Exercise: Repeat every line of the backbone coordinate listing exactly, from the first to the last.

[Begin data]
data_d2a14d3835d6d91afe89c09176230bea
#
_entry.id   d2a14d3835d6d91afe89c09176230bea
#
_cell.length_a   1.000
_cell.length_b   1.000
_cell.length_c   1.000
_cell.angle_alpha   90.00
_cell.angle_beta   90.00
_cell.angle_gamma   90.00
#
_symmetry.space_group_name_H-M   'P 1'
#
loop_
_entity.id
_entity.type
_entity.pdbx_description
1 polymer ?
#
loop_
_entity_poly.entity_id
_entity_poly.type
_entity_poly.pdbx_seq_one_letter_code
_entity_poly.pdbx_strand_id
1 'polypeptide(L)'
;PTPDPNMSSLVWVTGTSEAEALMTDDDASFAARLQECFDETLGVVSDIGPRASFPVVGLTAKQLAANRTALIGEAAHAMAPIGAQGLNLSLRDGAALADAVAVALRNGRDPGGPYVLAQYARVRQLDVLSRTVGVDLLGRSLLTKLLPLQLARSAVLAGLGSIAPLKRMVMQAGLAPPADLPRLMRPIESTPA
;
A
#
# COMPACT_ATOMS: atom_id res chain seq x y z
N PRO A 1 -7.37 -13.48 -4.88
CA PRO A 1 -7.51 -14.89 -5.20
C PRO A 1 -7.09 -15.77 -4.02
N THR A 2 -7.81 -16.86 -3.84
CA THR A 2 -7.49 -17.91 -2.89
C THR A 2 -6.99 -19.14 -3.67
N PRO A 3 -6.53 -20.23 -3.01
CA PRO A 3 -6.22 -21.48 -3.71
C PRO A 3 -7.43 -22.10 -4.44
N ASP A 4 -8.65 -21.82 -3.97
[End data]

data_d2a14d3835d6d91afe89c09176230bea
#
_entry.id   d2a14d3835d6d91afe89c09176230bea
#
_cell.length_a   1.000
_cell.length_b   1.000
_cell.length_c   1.000
_cell.angle_alpha   90.00
_cell.angle_beta   90.00
_cell.angle_gamma   90.00
#
_symmetry.space_group_name_H-M   'P 1'
#
loop_
_entity.id
_entity.type
_entity.pdbx_description
1 polymer ?
#
loop_
_entity_poly.entity_id
_entity_poly.type
_entity_poly.pdbx_seq_one_letter_code
_entity_poly.pdbx_strand_id
1 'polypeptide(L)'
;PTPDPNMSSLVWVTGTSEAEALMTDDDASFAARLQECFDETLGVVSDIGPRASFPVVGLTAKQLAANRTALIGEAAHAMAPIGAQGLNLSLRDGAALADAVAVALRNGRDPGGPYVLAQYARVRQLDVLSRTVGVDLLGRSLLTKLLPLQLARSAVLAGLGSIAPLKRMVMQAGLAPPADLPRLMRPIESTPA
;
A
#
# COMPACT_ATOMS: atom_id res chain seq x y z
N PRO A 1 -7.37 -13.48 -4.88
CA PRO A 1 -7.51 -14.89 -5.20
C PRO A 1 -7.09 -15.77 -4.02
N THR A 2 -7.81 -16.86 -3.84
CA THR A 2 -7.49 -17.91 -2.89
C THR A 2 -6.99 -19.14 -3.67
N PRO A 3 -6.53 -20.23 -3.01
CA PRO A 3 -6.22 -21.48 -3.71
C PRO A 3 -7.43 -22.10 -4.44
N ASP A 4 -8.65 -21.82 -3.97